In quadratic interpolation of sinusoidal spectrum-analysis peaks, we replace the main lobe of our window transform by a quadratic polynomial, or ``parabola''. This is valid for any practical window transform in a sufficiently small neighborhood about the peak, because the higher order terms in a Taylor series expansion about the peak converge to zero as the peak is approached.
Note that, as mentioned in §D.1, the Gaussian window transform magnitude is precisely a parabola on a dB scale. As a result, quadratic spectral peak interpolation is exact under the Gaussian window. Of course, we must somehow remove the infinitely long tails of the Gaussian window in practice, but this does not cause much deviation from a parabola, as shown in Fig.3.36.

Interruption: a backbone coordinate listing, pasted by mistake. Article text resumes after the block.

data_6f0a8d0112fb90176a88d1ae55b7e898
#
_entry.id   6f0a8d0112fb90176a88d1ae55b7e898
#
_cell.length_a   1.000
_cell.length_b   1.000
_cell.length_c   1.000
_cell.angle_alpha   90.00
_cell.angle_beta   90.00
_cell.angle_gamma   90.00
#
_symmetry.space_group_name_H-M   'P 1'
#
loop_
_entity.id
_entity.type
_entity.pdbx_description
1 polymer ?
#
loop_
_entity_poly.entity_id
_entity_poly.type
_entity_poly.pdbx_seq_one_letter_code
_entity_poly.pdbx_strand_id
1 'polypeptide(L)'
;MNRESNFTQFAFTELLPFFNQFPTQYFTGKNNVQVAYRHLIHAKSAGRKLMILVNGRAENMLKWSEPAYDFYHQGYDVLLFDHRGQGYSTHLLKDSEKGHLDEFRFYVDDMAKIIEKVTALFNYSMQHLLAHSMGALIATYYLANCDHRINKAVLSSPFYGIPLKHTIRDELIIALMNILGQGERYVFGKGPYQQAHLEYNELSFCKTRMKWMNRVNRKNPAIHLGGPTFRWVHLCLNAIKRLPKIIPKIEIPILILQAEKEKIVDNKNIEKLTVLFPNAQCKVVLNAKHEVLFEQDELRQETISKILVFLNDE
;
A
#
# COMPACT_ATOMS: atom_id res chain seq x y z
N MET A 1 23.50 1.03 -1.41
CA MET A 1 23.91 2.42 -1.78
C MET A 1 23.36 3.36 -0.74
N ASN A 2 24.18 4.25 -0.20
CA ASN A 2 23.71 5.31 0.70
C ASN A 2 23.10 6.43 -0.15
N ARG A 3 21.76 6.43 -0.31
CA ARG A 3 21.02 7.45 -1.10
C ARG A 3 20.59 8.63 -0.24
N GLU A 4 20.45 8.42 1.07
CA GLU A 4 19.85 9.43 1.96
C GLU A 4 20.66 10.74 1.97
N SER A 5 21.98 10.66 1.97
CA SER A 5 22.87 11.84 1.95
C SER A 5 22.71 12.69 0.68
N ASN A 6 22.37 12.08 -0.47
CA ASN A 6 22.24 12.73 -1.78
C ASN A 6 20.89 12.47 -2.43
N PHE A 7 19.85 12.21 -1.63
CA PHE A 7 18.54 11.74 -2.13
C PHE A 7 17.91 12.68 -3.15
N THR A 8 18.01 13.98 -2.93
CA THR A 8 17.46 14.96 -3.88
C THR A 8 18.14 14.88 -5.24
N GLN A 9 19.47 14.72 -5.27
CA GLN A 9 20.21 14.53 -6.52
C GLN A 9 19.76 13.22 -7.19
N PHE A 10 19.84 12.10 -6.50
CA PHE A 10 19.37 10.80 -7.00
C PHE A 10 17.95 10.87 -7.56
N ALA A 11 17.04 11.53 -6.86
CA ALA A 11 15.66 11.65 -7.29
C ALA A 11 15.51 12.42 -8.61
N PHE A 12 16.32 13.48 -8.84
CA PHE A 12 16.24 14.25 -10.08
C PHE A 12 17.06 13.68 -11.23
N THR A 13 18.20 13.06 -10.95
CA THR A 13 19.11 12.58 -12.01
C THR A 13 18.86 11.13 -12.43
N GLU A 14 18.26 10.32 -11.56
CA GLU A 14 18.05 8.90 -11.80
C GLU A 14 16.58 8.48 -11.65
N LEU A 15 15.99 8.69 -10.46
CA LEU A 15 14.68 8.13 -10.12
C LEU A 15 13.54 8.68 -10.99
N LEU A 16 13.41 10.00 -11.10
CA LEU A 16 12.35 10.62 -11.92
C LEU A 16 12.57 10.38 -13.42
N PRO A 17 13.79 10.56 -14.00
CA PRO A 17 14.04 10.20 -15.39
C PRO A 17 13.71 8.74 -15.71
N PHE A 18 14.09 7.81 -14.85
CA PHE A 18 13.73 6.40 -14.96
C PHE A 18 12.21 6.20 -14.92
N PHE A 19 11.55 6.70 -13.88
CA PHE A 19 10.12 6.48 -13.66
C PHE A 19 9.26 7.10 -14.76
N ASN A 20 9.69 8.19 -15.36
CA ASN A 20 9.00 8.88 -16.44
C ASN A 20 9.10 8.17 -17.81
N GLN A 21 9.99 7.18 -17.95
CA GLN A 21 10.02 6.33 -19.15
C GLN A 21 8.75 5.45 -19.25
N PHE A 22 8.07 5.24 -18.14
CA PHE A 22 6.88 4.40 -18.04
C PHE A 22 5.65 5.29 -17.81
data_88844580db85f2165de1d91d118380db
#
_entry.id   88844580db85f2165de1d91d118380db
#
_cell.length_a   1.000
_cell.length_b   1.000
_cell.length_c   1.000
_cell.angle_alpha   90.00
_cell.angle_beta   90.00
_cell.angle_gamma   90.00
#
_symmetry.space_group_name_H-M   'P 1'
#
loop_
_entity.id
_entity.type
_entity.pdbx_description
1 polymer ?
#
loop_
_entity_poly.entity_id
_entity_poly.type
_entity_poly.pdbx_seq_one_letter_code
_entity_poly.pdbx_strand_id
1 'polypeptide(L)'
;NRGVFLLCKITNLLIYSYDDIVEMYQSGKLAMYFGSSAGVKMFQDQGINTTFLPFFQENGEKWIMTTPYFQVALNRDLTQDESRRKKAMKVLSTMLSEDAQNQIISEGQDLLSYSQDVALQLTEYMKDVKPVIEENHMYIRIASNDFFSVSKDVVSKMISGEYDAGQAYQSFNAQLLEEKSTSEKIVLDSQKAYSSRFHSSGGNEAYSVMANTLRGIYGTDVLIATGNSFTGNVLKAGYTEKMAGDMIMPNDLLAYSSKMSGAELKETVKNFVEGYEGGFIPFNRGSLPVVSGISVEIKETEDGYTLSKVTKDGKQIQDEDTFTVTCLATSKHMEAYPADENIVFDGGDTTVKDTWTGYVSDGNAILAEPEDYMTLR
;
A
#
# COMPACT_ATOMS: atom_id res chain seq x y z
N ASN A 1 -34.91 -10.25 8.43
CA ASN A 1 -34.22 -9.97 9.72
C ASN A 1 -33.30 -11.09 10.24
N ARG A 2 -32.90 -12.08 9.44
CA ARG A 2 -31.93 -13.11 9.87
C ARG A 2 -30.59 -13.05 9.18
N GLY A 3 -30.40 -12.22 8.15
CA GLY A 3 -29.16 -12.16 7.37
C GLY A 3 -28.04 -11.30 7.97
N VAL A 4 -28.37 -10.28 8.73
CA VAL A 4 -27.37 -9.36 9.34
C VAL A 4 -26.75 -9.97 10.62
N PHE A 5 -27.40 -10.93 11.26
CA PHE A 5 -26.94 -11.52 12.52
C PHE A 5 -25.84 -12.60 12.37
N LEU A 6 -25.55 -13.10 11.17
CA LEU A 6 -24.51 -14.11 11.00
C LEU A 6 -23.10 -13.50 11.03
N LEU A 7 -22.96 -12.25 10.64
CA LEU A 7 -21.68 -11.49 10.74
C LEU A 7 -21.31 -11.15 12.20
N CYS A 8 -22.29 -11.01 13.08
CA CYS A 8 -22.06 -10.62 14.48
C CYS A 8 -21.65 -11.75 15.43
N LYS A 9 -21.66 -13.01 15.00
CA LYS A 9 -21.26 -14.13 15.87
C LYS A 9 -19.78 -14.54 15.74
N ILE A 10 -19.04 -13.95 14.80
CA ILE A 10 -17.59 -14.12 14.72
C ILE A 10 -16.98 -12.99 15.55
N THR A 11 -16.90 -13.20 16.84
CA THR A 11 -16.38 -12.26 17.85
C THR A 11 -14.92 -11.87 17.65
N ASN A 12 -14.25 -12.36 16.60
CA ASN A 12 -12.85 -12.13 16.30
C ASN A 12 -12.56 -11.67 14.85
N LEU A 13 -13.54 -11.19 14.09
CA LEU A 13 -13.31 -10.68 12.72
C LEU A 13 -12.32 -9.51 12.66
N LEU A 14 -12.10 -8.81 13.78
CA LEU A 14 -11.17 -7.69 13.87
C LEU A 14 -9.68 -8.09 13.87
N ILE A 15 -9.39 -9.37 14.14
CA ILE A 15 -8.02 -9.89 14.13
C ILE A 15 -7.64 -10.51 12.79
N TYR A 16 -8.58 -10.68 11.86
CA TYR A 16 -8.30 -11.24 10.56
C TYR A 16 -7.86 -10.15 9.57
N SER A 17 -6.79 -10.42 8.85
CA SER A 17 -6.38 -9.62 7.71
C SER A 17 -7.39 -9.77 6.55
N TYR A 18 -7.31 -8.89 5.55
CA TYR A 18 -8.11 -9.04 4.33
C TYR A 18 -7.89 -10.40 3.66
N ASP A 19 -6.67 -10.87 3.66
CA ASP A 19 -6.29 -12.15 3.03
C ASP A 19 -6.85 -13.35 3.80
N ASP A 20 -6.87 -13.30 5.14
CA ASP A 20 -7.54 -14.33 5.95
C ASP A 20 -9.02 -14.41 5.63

Referring to Fig.5.15, the general formula for a parabola may be written as
At the three samples nearest the peak, we have
where we arbitrarily renumbered the bins about the peak , 0, and 1. Writing the three samples in terms of the interpolating parabola gives
Hence, the interpolated peak location is given in bins6.9 (spectral samples) by
Using the interpolated peak location, the peak magnitude estimate is